The group was set up by the government last winter to design Canada's Electric Vehicle and Technology Road Map for shifting the transportation industry away from fossil fuels.
"It's going to be an electric vehicle revolution," said Michael Elwood, chairperson of the task force and vice-president of marketing at Azure Dynamics, which specializes in electric and hybrid electric drive technology.
"Hybrid electric, plug-in hybrid electric and electric vehicles are all part of the equation," he said.
The group includes a wide range of stakeholders, including automakers Ford and General Motors as well as the Canadian Auto Workers union, academic institutions such as the University of Manitoba and utility companies Hydro Quebec and Manitoba Hydro. It's expected to submit its final recommendations next February.
"Anything is possible and everything is being worked on and the sooner we dedicate resources to the advancement of this (industry), the better," said Elwood, in a telephone interview.
The group developed its five per cent target last summer, after reviewing a technical analysis of the industry submitted to Natural Resources Canada in June. The goal would be the equivalent of 80,000 to 125,000 electric vehicles being sold each year.
"Electricity may be the only fuel for land transportation that can substantially replace oil products while continuing to provide for the amount of movement of people and freight that is essential for modern society," read the analysis, written by Bernard Fleet, James K. Li and Richard Gilbert.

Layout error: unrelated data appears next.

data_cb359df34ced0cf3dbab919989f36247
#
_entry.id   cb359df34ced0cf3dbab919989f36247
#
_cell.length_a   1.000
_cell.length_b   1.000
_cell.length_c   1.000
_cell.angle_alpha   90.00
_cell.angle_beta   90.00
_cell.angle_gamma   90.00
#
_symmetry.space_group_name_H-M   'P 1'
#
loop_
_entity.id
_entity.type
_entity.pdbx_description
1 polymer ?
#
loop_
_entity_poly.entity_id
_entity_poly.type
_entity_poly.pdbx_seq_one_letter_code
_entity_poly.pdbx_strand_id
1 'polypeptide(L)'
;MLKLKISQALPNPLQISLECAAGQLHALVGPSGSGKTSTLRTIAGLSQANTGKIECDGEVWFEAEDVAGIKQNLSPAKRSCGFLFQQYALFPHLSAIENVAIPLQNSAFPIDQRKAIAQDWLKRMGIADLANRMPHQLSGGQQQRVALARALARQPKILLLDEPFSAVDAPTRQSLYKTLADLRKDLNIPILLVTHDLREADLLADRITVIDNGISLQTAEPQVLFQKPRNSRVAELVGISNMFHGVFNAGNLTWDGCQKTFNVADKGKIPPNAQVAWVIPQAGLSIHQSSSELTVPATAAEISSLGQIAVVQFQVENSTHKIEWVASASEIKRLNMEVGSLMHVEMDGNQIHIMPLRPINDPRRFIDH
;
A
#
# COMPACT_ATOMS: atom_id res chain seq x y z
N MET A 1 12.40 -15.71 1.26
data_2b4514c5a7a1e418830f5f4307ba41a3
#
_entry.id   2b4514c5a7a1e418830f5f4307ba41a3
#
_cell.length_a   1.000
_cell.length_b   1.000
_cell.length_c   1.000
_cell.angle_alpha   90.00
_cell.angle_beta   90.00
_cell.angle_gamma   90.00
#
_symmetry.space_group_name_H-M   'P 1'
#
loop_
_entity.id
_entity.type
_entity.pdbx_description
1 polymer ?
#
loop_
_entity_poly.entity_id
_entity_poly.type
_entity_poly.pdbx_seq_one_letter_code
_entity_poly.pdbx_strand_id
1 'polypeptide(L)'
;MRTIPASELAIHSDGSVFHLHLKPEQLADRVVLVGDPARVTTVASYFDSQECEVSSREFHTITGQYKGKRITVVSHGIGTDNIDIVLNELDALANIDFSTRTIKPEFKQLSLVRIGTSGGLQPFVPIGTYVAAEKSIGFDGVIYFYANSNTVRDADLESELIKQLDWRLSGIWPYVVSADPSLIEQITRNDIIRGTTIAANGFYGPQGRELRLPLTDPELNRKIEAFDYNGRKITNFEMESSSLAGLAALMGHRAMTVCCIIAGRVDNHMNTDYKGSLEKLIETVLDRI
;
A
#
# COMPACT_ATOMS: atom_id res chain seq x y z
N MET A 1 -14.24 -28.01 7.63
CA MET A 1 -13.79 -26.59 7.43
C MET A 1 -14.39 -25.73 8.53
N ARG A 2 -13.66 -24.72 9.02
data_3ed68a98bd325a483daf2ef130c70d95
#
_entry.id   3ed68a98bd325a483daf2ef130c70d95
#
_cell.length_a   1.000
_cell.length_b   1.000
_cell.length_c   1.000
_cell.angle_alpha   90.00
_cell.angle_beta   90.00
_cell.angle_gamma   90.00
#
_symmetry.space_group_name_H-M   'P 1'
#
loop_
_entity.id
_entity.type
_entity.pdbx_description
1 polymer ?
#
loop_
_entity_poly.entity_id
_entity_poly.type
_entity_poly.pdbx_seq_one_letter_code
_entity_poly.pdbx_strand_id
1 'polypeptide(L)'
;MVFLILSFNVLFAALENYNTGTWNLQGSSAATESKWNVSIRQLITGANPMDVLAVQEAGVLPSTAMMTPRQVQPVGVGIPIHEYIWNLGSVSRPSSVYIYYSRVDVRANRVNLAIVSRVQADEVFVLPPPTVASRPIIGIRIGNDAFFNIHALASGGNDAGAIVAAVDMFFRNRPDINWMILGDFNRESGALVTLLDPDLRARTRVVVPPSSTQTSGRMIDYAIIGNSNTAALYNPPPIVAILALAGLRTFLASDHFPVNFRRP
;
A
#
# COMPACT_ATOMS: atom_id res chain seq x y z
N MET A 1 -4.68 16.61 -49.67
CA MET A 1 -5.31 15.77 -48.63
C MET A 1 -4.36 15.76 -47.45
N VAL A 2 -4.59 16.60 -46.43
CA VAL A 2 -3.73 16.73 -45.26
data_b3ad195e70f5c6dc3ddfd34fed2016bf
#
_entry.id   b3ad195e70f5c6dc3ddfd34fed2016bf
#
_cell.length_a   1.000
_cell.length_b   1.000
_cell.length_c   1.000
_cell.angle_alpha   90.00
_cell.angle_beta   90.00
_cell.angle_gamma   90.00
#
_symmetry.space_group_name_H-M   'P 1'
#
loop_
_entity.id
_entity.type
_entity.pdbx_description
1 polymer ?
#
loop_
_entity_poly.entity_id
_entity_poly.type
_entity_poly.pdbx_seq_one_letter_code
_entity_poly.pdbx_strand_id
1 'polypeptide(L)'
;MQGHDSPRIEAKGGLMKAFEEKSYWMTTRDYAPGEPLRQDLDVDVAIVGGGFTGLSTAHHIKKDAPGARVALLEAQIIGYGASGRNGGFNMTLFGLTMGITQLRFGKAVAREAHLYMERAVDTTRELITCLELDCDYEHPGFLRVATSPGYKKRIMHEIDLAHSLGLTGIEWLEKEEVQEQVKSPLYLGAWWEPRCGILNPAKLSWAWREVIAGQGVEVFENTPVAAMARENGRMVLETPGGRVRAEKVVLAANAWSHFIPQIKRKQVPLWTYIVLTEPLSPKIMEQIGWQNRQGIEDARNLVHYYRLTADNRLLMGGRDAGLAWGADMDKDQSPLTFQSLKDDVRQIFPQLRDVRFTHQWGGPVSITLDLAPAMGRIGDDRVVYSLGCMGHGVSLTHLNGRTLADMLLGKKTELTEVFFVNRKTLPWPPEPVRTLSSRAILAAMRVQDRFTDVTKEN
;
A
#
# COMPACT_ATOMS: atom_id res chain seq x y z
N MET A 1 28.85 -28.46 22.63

"Oil products now fuel 95 per cent of world transport activity and transport activity consumes 60 per cent of oil production. Both shares are higher in Canada. The need to reduce demand for oil, to avert scarcity and high prices is gathering urgency."
A Canadian industry spokesperson said the Big Three North American car manufacturers are moving toward new hybrid or electric technologies in their models, but progress depends on consumer demand, securing loan guarantees from the government during an economic downturn, and the price of gasoline at the pumps.
"The industry is almost in the midst of the biggest revolutionary technology turnaround in its history," said Mark Nantais, president of the Canadian Vehicle Manufacturing Association. "Probably one of the worst nightmares would be to bring forward this technology in a low energy cost environment."
Bob Oliver, director of the transportation program at Pollution Probe, said some of the main challenges include researching better technologies for more powerful, longer-lasting batteries and ensuring that there is sufficient infrastructure in place for people to charge their vehicles on the road. But he believes it's possible to exceed the five per cent target.
"It's just a question of whether or not we're able to maximize the environmental and the social and the economic benefits for Canada en route to this target," said Oliver. "I don't think we're at the stage now where we're talking about regulation or hard policy or incentives. I think what we're talking about is making sure that the right stakeholders are speaking to each other so we can make it happen."
Thierry Vandal, president of Hydro Quebec, made his own case for electric vehicles, noting that they had the potential to reduce North American demand for oil by 70 per cent, while increasing electric power demand by only 15 per cent. Vandal said plug-in cars were on the way because of "major breakthroughs" in battery technology. He added the utility company was actively participating in new research.